Every year Americans look forward to summer vacations, camping, family reunions, picnics, and the Fourth of July. Summertime, however, also brings fires and injuries due to fireworks and outdoor cooking.
The best way to protect their families is to not use fireworks at home – period. The U.S. Fire Administration recommends attending public fireworks displays and leaving the lighting to the professionals.
A study by the U.S. Consumer Product Safety Commission (CPSC) shows that over 200 people on average go the emergency room every day with fireworks-related injuries in the month around the July 4th holiday. Fireworks are dangerous!
Follow these safety tips when using fireworks:
- Never allow young children to play with or ignite fireworks.
- Avoid buying fireworks that are packaged in brown paper because this is often a sign that the fireworks were made for professional displays and that they could pose a danger to consumers.
- Always have an adult supervise fireworks activities. Parents don’t realize that young children suffer injuries from sparklers. Sparklers burn at temperatures of about 2,000 degrees – hot enough to melt some metals.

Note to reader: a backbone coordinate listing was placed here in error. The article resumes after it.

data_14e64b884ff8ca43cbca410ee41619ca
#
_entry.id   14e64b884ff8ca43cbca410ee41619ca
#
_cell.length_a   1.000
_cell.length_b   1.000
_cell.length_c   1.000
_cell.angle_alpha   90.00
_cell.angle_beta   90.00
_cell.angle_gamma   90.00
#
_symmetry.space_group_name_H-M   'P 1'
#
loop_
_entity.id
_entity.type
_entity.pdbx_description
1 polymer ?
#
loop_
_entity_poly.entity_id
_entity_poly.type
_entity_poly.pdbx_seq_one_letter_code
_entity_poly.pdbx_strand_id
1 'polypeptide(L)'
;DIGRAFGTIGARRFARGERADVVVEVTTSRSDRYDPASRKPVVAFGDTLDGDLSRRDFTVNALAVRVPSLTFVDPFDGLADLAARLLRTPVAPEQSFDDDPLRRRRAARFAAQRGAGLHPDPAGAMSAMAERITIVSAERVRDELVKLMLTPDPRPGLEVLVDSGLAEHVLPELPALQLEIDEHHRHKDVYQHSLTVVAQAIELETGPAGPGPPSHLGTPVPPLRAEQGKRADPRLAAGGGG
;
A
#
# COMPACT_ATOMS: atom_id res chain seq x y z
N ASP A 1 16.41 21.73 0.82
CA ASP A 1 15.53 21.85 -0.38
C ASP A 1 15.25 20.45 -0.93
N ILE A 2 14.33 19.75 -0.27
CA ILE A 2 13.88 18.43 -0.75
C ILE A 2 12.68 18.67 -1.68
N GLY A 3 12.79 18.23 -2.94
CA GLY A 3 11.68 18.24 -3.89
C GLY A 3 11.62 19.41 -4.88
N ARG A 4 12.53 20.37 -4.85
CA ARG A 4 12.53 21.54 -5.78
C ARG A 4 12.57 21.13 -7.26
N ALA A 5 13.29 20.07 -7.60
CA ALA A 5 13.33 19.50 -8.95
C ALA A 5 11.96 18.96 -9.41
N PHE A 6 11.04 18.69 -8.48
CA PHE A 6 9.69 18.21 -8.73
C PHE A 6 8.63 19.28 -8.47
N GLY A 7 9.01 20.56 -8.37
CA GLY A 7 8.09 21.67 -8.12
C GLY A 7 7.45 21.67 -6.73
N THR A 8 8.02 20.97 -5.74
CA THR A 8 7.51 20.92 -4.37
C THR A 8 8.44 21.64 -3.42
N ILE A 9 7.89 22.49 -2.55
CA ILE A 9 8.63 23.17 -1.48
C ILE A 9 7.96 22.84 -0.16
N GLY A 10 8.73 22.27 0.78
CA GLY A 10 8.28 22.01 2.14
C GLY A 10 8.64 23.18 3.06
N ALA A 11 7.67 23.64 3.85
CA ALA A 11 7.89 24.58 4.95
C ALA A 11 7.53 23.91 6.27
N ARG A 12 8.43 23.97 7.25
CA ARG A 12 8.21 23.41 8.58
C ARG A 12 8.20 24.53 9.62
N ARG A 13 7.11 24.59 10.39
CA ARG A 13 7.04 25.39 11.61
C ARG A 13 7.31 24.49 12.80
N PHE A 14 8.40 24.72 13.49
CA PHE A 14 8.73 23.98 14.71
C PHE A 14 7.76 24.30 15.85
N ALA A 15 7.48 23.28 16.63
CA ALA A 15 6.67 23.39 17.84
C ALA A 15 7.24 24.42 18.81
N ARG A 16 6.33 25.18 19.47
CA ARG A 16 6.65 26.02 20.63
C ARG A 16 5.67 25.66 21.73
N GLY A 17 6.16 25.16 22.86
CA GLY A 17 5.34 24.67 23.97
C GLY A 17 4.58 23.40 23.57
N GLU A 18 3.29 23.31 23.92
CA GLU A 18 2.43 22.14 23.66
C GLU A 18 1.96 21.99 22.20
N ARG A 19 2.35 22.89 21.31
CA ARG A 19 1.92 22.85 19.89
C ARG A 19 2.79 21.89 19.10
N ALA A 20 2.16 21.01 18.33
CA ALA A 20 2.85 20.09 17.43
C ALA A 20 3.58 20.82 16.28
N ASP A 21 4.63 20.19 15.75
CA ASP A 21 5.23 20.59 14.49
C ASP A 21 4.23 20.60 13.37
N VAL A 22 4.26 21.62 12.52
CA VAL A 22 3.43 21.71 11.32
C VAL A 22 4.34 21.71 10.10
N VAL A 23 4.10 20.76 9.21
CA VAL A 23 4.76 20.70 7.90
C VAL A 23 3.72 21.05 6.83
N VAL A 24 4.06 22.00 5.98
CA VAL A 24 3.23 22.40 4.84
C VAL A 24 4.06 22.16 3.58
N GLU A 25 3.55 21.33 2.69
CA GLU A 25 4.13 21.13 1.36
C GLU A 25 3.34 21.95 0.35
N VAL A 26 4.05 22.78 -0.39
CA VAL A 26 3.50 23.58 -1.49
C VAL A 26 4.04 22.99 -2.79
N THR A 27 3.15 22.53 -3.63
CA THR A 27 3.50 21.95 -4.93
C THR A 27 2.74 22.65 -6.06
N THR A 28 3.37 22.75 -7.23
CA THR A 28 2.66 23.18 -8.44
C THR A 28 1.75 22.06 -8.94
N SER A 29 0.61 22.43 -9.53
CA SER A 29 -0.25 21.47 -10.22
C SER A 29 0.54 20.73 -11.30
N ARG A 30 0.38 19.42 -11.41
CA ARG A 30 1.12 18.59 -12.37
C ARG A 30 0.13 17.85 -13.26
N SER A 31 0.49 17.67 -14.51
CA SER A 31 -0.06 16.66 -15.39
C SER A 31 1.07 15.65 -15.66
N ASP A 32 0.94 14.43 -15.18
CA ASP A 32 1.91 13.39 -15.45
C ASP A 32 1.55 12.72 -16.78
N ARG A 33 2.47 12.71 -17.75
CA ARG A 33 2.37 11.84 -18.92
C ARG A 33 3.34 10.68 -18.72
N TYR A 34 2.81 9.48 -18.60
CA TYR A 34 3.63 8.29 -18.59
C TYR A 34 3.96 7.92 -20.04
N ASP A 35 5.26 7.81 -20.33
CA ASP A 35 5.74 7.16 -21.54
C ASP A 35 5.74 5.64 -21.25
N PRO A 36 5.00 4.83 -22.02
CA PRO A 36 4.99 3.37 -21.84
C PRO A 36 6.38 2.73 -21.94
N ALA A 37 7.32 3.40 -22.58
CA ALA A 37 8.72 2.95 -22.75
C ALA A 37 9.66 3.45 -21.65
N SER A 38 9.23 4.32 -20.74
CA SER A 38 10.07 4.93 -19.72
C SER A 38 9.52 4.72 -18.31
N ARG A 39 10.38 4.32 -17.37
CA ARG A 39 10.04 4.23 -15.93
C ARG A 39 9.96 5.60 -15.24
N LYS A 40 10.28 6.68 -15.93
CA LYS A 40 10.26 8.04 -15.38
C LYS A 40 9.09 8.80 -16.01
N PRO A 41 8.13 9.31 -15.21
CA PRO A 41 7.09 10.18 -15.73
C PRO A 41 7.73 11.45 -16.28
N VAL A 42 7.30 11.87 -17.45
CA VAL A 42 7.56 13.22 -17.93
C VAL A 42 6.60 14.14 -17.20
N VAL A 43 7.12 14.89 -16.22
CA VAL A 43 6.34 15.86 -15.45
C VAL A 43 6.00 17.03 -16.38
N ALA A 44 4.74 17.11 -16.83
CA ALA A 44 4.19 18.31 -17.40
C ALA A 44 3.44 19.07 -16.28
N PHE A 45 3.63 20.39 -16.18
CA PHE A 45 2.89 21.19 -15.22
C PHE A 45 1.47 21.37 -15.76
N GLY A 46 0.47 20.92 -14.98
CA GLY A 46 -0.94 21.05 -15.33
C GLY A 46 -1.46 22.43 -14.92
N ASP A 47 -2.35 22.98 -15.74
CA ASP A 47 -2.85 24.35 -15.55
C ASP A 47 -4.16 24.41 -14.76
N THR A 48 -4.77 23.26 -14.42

- Never place any part of your body directly over a fireworks device when lighting the fuse. Back up to a safe distance immediately after lighting fireworks.
- Never try to re-light or pick up fireworks that have not ignited fully.
- Never point or throw fireworks at another person.
- Keep a bucket of water or a garden hose handy in case of fire or other mishap.
- Light fireworks one at a time, then move back quickly.
- Never carry fireworks in a pocket or shoot them off in metal or glass containers.
- After fireworks complete their burning, douse the spent device with plenty of water from a bucket or hose before discarding it to prevent a trash fire.
- Make sure fireworks are legal in your area before buying or using them.